The second Basil Rathbone/Nigel Bruce Sherlock Holmes film (it came after The Hound of the Baskervilles), The Adventures of Sherlock Holmes is considered by many people to be the best of the Rathbone/Bruce series, and by some to be the best Sherlock Holmes film ever. Whether you agree with either of those opinions or not, the film is undeniably good-looking and a lot of fun.
The rather complicated plot concerns Professor Moriarity (played by George Zucco) trying to pull off two crimes at once, hoping that Holmes will be distracted by the more intriguing of the two crimes, which would leave Moriarity open to pull off the other–a really, really big crime. I’m not going to say any more about the plot, but it’s most entertaining. George Zucco makes a great Moriarity, Ida Lupino (as the damsel in distress) looks absolutely gorgeous, and Rathbone and Bruce ARE Holmes and Watson (even if Bruce’s Watson isn’t anything like Sir Arthur Conan Doyle’s literary Watson)—THE Holmes and Watson to which every other filmic Holmes and Watson have been and, for the foreseeable future, will be compared.
This was the second and last Rathbone and Bruce Sherlock Holmes film to be released by 20th Century-Fox and the last one set in Victorian London; three years after this one the series moved to Universal, where Sherlock and company were brought into then present-day England to fight the Nazis. This might not have been the best direction to take the series from an artistic point of view, but it did have two things going for it: for Universal, it lowered the budgets considerably, and for audiences, it gave a topical freshness to these characters who had been around since before the turn of the century.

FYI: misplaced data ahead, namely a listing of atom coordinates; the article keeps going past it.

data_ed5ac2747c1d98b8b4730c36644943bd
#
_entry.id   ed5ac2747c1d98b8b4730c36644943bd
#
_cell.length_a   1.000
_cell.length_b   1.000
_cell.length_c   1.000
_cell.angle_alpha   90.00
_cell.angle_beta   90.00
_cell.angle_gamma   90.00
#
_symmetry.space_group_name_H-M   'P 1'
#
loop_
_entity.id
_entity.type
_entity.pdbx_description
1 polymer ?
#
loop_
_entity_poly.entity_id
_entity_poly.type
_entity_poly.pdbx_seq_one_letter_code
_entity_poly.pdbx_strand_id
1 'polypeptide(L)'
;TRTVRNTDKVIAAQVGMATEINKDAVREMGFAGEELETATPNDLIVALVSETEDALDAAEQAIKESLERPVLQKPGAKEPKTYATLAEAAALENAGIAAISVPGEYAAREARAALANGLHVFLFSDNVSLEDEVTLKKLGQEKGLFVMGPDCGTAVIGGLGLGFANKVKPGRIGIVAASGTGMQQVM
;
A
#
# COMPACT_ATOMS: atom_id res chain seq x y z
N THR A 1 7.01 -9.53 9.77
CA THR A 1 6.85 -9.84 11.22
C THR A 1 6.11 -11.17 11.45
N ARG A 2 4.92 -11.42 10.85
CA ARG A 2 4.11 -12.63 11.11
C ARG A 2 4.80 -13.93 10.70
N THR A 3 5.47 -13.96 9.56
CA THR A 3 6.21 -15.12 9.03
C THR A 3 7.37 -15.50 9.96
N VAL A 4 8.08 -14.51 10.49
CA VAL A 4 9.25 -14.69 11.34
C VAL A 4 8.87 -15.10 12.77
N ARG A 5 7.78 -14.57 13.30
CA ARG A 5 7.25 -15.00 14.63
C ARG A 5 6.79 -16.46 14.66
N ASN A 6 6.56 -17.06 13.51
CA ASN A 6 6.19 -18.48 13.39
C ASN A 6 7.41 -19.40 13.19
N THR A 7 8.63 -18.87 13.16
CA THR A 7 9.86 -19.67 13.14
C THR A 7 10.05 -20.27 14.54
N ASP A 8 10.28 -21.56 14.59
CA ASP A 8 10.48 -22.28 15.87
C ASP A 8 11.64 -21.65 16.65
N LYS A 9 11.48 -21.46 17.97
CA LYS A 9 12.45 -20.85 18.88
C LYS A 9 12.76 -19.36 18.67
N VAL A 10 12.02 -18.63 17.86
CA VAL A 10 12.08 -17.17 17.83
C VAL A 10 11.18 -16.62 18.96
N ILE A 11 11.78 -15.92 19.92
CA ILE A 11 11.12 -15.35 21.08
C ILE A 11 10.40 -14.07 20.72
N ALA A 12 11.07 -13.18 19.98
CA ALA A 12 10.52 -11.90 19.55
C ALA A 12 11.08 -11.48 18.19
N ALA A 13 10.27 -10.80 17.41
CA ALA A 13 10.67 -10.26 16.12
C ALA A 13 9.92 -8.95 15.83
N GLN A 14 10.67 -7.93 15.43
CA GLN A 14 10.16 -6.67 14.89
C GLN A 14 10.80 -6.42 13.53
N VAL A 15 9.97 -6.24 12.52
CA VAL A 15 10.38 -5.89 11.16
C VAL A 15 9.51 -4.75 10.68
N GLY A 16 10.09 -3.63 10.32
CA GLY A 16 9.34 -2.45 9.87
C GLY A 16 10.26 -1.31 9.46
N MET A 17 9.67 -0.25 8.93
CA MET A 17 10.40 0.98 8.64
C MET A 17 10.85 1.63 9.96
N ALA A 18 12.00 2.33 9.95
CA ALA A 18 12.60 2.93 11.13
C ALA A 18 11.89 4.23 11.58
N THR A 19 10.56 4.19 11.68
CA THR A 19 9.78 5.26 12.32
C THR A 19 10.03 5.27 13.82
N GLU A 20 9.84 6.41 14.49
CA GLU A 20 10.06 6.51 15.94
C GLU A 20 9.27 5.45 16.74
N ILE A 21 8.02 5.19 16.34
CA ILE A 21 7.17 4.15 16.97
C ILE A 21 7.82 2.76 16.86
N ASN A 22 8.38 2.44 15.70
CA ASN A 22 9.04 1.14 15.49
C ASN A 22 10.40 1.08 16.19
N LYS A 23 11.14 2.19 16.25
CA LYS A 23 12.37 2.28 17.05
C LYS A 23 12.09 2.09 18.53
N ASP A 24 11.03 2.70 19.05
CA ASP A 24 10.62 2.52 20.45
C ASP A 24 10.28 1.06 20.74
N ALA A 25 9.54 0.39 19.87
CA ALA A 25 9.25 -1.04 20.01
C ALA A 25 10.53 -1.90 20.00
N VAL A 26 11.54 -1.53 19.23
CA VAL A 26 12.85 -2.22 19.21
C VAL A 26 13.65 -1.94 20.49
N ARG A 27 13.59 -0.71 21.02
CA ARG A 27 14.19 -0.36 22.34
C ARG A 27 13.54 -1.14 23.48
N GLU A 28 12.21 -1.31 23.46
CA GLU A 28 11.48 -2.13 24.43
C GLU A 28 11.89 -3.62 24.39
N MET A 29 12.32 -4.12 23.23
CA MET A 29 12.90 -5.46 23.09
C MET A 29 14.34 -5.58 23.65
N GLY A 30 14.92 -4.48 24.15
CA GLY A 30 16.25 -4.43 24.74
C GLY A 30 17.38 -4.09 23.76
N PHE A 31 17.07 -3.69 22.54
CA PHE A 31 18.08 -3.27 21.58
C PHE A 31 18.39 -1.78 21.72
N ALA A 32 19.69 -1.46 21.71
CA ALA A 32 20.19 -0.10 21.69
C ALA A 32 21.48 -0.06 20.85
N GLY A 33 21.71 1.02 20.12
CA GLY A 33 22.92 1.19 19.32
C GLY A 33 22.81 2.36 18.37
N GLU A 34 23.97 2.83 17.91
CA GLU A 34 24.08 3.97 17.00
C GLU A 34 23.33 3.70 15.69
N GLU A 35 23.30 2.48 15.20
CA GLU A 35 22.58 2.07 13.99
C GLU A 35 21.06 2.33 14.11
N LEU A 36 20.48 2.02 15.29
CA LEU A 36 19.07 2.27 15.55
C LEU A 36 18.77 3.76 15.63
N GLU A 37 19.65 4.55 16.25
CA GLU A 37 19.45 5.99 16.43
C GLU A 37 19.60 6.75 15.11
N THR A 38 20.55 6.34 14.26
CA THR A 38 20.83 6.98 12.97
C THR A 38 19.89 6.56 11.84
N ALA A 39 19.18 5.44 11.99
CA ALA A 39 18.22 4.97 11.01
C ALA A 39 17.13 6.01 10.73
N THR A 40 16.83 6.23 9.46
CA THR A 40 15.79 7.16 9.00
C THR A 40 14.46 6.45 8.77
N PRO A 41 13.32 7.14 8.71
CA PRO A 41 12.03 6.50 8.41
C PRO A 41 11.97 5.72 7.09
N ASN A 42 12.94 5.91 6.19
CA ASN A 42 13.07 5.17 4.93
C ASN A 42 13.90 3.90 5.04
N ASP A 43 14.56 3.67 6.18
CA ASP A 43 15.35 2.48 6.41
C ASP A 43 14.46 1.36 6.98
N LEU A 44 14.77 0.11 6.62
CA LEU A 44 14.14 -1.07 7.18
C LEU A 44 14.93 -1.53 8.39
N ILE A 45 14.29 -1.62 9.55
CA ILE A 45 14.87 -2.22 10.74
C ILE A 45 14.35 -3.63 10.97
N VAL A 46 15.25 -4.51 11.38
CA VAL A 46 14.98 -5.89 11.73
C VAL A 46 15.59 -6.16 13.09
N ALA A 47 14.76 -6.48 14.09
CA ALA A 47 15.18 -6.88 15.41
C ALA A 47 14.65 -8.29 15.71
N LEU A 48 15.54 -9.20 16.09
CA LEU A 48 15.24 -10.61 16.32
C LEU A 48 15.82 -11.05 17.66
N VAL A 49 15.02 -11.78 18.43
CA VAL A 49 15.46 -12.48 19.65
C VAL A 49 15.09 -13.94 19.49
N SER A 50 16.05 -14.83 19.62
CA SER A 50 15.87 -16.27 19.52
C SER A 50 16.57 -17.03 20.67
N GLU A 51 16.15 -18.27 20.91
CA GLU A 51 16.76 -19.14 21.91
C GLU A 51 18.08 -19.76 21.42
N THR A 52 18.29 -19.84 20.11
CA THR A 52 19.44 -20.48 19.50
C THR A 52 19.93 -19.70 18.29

Even though The Adventures of Sherlock Holmes is the second of the Rathbone/Bruce Holmes films, don’t feel like you have to watch them in order. Just pick one and dive in. I suggest starting with this one.
Here’s the entire film, albeit broken into nine parts, from YouTube:
If you’d rather watch the entire film (well, the entire film minus the opening credits) without having to go from piece to piece, here it is, again from YouTube. The choice is YOURS! (As usual, I can’t guarantee that this will be viewable for very long, so watch it soon if you want to see it.)